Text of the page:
Canadian Firm Drives Strong Global Clean Energy Results

Image: Siemens AG.
Image: Siemens AG.

A Canadian company’s record investment in a massive new Dutch wind farm—one of the biggest deals in the industry’s history—helped drive strong second-quarter results across the global clean energy investment landscape.

Bloomberg New Energy Finance released results for the second quarter of this year today, logging $63.6 billion worth of investment in the sector—up nine percent from the same period in 2013, and 33 percent over the first quarter.

That encouraging result is to a large degree the result of a placement by Toronto-based Northland Power, which in May closed on an approximately CAD$4.2 billion (EUR2.8 billion) stake in  the Gemini Wind Farm, a massive 600-megawatt offshore generation project now under construction 85 kilometres off the coast of the Netherlands.

According to Northfield, more than 22 parties—including 12 commercial creditors, four public financial institutions, together with one pension fund and Northland as subordinated debt lenders—plus three other equity consortium partners, were involved in the signing of the financing.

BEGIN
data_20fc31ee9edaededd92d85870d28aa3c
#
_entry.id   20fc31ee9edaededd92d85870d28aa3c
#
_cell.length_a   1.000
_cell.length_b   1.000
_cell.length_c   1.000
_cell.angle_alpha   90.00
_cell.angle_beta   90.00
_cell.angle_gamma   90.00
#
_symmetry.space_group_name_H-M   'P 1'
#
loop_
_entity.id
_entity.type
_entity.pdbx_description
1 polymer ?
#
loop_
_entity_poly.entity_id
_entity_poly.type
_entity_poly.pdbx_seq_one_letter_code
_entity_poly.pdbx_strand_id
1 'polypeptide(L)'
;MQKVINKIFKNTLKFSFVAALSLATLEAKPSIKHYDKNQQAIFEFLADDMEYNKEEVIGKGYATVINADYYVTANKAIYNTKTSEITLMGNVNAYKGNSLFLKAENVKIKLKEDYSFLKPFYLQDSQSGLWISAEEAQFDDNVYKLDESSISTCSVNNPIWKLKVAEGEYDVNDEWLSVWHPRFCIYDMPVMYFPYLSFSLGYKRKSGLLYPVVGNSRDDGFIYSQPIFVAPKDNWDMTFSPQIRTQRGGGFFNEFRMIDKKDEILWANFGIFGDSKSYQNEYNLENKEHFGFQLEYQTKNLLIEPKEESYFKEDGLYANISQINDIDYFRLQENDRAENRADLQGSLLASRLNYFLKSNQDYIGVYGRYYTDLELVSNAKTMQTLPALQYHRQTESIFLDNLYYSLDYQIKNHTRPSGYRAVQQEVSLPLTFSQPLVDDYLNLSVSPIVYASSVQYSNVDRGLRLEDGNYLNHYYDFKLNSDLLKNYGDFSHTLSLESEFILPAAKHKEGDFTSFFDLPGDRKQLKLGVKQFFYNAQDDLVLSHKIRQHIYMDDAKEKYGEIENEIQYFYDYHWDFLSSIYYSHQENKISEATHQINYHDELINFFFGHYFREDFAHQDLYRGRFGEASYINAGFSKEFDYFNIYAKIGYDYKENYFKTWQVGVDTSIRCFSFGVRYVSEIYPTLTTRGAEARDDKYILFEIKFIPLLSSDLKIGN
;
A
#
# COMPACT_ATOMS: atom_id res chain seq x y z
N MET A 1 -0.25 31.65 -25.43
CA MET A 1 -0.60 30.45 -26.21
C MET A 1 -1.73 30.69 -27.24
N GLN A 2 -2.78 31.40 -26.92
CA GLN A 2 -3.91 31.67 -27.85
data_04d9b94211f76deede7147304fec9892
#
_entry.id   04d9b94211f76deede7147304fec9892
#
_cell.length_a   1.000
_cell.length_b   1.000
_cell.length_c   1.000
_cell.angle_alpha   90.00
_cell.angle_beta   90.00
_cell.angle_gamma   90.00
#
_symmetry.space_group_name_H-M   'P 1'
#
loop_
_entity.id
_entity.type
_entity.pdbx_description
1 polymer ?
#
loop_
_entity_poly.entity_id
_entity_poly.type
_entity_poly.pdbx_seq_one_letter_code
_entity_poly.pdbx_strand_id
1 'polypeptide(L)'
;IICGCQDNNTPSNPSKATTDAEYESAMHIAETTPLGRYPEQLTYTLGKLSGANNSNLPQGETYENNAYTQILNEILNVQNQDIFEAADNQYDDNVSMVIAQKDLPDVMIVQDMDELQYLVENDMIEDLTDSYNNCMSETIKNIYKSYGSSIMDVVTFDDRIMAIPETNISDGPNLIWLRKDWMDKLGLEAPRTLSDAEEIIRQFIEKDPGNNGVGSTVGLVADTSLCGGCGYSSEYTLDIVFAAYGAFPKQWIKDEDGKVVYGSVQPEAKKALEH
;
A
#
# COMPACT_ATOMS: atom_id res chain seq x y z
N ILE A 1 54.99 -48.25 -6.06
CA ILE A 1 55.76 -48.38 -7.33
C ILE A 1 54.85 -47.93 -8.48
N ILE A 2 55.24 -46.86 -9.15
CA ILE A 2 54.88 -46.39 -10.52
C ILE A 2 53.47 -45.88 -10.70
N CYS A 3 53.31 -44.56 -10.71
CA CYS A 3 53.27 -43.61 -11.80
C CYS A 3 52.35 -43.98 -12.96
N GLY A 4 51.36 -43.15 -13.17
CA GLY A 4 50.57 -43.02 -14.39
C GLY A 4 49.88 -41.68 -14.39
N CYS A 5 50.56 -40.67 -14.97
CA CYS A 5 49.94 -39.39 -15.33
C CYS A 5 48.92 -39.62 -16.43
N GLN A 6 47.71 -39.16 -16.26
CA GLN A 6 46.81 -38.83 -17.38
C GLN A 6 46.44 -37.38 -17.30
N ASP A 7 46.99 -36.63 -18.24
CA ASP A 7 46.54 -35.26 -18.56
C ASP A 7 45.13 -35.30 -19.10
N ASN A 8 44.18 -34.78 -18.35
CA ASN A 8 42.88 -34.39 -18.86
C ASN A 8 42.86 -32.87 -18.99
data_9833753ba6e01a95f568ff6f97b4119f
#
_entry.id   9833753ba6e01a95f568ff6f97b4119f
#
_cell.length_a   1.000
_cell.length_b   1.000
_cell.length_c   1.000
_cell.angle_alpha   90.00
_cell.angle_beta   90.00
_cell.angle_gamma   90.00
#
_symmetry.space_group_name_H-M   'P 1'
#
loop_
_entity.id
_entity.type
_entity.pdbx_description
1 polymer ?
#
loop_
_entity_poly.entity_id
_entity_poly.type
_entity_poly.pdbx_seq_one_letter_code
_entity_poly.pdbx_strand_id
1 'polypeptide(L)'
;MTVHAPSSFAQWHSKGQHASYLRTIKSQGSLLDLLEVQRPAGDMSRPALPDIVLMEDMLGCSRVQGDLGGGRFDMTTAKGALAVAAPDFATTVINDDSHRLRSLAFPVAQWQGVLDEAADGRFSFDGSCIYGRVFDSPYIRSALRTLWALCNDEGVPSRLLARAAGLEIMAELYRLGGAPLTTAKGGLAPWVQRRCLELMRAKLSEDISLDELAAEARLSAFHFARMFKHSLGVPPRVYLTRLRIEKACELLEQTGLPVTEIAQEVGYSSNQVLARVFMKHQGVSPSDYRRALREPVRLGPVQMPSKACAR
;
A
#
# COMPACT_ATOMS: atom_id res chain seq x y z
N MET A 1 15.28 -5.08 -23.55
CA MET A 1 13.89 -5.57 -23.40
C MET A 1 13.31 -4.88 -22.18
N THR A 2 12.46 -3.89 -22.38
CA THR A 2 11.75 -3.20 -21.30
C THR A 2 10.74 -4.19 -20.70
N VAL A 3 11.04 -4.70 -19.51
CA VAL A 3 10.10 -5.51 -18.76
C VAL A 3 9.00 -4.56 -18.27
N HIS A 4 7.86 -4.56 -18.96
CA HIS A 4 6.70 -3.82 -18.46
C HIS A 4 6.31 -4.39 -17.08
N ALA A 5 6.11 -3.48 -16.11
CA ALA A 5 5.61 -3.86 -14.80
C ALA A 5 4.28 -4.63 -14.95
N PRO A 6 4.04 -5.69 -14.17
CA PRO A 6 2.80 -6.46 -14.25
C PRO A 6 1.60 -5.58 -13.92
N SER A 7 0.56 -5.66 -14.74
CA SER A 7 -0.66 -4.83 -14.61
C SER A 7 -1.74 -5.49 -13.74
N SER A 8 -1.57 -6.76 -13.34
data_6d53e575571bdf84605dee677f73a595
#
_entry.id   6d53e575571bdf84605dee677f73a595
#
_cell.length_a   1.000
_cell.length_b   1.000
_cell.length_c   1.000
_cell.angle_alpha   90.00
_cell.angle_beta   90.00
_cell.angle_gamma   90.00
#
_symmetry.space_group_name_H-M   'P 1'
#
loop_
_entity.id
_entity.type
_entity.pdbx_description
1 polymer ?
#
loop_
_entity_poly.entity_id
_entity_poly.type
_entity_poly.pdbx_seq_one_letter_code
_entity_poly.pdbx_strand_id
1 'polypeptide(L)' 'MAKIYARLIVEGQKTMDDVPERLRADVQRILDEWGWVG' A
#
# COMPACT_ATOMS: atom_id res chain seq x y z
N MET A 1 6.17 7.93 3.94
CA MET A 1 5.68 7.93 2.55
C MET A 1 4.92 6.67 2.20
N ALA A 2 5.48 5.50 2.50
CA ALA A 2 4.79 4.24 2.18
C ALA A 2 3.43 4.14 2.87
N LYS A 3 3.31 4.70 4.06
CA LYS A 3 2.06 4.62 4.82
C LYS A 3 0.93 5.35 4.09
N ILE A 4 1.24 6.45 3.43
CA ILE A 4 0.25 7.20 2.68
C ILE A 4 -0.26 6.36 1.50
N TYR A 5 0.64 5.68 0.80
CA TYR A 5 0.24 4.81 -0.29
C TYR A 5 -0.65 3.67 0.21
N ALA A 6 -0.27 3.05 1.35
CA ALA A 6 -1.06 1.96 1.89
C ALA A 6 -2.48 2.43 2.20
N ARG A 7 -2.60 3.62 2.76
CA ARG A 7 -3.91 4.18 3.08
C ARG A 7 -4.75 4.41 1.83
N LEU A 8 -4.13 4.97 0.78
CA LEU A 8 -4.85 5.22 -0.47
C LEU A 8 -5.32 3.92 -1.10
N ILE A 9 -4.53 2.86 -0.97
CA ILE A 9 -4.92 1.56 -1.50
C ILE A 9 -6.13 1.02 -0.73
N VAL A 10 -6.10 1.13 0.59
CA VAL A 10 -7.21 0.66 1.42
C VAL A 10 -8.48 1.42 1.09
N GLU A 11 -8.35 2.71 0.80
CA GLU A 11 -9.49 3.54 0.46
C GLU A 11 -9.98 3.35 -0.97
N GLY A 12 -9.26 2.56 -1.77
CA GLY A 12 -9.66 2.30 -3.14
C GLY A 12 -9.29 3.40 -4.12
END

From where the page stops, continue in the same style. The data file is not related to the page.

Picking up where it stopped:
Siemens, one of the project’s equity consortium partners, is supplying the project with 150 four-megawatt wind turbines. Once completed, it will be the largest wind farm in the North Sea, and produce enough clean energy to supply the needs of 1.5 million people each year.

But while Gemini is clearly the “big fish” in this quarter’s results, Bloomberg noted that the increase in investment activity runs across the spectrum.

“The new investment upswing is broad-based, with activity rising across wind and solar, large-scale and small-scale projects, and covering most of the big markets,” said Michael Liebreich, chairman of Bloomberg New Energy Finance’s advisory board.

Liebreich also cited the growth in rooftop and small-scale solar, up 41 percent from a year earlier, to $21.2 billion. Venture capital and private equity investment in clean energy companies rose 36 percent to $1.6 billion. Chinese investors accounted for $19.3 billion, up 16 percent over the same period last year.

The U.S. invested $10.6 billion and Europe invested $14 billion.

Print this article